A Co Meath-based eco-education business has launched a new intergenerational knitting pilot project with the aim of highlighting the environmental benefits of wool as a natural fibre and reconnecting generations as society reopens.

Lorna McCormack, founder of the Wool in School company, began planning for the project last year after talks with organic wool supplier Donegal Yarns.

The project allows children and older people to learn from each other

McCormack developed the ‘Knit-Stitch’ project kit to supply dyed wool, needles and a colourful bunting pattern to a child and their older knitting partner.

“The bunting pattern chosen is colourful but the joining of the kids’ knitting with the older adult has a symbolic element. It represents connection.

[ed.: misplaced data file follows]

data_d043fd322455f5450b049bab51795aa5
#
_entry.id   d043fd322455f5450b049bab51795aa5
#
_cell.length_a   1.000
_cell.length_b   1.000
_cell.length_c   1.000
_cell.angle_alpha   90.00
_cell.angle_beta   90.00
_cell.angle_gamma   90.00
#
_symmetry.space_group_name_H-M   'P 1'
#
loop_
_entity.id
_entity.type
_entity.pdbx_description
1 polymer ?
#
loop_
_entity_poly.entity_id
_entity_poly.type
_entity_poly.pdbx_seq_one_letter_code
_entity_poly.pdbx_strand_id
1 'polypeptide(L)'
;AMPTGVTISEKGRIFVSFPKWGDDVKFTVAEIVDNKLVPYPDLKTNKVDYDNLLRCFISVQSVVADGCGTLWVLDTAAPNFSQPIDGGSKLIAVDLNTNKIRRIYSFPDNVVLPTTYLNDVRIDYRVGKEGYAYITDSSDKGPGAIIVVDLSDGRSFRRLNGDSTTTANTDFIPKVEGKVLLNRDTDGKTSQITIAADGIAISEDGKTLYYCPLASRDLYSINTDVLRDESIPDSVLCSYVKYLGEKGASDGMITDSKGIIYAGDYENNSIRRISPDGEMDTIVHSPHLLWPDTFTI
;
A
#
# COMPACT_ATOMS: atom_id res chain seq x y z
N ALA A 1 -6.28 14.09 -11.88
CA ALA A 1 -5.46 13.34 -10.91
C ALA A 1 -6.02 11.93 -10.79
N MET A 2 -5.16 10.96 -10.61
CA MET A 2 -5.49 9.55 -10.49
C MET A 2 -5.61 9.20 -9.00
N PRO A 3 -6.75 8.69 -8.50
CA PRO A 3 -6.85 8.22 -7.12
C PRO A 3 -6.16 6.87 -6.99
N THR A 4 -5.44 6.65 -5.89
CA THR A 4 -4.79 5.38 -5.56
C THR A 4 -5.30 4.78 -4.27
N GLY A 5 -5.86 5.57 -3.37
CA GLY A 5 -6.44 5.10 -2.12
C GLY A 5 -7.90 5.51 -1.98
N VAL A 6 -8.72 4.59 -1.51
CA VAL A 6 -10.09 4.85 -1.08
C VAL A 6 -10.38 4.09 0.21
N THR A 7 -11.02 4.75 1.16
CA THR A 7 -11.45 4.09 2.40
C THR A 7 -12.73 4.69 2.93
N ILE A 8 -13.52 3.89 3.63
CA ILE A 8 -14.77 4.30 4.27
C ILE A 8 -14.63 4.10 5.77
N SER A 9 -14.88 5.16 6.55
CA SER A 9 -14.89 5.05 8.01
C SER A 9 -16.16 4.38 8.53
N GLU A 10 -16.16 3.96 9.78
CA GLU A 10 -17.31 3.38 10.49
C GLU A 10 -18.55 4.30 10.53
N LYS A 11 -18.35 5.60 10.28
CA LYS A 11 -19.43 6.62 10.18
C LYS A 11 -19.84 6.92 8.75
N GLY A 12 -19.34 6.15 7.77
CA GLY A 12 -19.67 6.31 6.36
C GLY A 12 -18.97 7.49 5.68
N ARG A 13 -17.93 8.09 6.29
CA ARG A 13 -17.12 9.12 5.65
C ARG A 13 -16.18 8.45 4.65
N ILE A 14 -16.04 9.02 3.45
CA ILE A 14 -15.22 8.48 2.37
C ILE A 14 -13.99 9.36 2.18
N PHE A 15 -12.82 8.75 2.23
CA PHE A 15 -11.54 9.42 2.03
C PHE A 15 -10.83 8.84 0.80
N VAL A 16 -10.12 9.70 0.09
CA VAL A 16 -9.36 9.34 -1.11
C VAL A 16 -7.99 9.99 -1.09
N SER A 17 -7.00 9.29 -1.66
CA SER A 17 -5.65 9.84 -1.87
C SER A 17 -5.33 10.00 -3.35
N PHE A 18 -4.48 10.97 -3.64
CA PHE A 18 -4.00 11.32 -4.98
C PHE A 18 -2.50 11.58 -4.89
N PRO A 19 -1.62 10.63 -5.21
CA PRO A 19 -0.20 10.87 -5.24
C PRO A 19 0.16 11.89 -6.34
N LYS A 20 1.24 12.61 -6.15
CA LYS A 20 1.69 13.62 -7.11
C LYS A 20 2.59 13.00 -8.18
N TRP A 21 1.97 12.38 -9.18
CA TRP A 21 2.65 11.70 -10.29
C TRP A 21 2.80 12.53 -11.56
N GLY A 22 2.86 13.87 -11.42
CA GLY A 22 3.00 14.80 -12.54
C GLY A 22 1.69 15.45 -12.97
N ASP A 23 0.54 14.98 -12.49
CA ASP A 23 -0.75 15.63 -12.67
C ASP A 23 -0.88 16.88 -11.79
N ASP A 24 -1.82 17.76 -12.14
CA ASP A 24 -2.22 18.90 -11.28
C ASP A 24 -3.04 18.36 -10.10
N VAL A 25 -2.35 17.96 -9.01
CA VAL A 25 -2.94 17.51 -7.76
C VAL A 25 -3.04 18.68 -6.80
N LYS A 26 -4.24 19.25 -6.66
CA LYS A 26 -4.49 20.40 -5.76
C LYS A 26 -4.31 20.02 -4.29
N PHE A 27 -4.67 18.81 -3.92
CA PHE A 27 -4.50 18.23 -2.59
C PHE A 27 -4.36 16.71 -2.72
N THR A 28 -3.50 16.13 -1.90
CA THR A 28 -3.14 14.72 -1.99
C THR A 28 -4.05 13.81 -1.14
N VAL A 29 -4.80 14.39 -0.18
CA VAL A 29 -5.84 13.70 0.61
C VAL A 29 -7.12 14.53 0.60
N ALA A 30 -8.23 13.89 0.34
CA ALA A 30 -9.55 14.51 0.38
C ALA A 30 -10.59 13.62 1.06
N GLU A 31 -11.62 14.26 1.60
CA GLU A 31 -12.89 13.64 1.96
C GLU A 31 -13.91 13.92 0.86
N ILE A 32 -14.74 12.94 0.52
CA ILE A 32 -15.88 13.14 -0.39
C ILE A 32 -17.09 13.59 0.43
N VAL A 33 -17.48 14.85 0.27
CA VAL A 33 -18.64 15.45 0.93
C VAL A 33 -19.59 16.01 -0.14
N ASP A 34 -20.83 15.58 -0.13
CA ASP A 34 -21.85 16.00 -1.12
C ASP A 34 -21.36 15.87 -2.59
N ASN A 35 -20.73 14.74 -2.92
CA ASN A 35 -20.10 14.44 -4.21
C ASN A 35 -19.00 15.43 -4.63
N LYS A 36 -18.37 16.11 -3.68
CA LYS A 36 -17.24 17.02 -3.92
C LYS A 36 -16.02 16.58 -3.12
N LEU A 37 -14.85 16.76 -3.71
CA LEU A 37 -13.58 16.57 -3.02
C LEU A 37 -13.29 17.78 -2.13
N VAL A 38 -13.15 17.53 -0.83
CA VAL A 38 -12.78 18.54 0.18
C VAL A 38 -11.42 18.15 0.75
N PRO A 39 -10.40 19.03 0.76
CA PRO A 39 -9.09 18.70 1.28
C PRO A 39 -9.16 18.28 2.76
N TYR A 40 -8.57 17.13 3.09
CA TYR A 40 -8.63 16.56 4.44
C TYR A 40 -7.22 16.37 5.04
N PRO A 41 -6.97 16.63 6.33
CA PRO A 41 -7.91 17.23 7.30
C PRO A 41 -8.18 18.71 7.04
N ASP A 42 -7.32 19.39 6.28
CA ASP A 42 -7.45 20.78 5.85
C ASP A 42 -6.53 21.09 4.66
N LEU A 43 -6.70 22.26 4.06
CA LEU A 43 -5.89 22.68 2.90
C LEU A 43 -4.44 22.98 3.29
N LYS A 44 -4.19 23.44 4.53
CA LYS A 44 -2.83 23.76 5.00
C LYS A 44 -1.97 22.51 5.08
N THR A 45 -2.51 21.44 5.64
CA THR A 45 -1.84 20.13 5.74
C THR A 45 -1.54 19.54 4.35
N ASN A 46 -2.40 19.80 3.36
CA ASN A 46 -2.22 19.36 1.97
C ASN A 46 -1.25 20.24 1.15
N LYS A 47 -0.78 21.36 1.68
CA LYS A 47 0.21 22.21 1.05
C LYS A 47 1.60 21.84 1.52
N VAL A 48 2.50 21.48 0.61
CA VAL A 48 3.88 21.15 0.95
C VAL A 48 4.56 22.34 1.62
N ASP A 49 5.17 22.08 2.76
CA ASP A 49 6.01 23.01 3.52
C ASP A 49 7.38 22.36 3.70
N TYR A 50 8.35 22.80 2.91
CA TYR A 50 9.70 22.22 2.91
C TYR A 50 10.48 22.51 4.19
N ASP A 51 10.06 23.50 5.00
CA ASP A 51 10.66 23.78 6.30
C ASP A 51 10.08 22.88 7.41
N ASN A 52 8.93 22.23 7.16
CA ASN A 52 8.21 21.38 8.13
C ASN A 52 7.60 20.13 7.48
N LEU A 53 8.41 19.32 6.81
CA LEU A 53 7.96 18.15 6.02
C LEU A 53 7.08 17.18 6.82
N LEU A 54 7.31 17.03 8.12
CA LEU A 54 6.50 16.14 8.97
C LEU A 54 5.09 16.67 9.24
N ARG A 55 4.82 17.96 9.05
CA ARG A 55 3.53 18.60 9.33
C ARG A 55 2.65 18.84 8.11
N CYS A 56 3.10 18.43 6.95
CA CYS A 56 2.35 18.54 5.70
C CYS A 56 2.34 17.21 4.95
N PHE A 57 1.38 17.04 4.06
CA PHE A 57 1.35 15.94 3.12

“We are all about organic, natural wool. We could have used cheaper, synthetic wool alternatives but that is not what we are about. Sustainability is important to us,” McCormack said. A class at Andrew’s national school, Curragha, has partnered with Kilbrew nursing home, Ashbourne, for one part of the pilot. The second element of the initiative is community-based, with individual children completing the project alongside older adult friends and family.

The pilot began in early May with Zoom calls providing a route for the two groups to talk while knitting.

“The project allows children and older people to learn from each other. It is helping to bring communities together again and bring life to Irish wool,” McCormack explained.

Building on the pilot project, the business plans to expand Knit-Stitch to more communities by September 2021.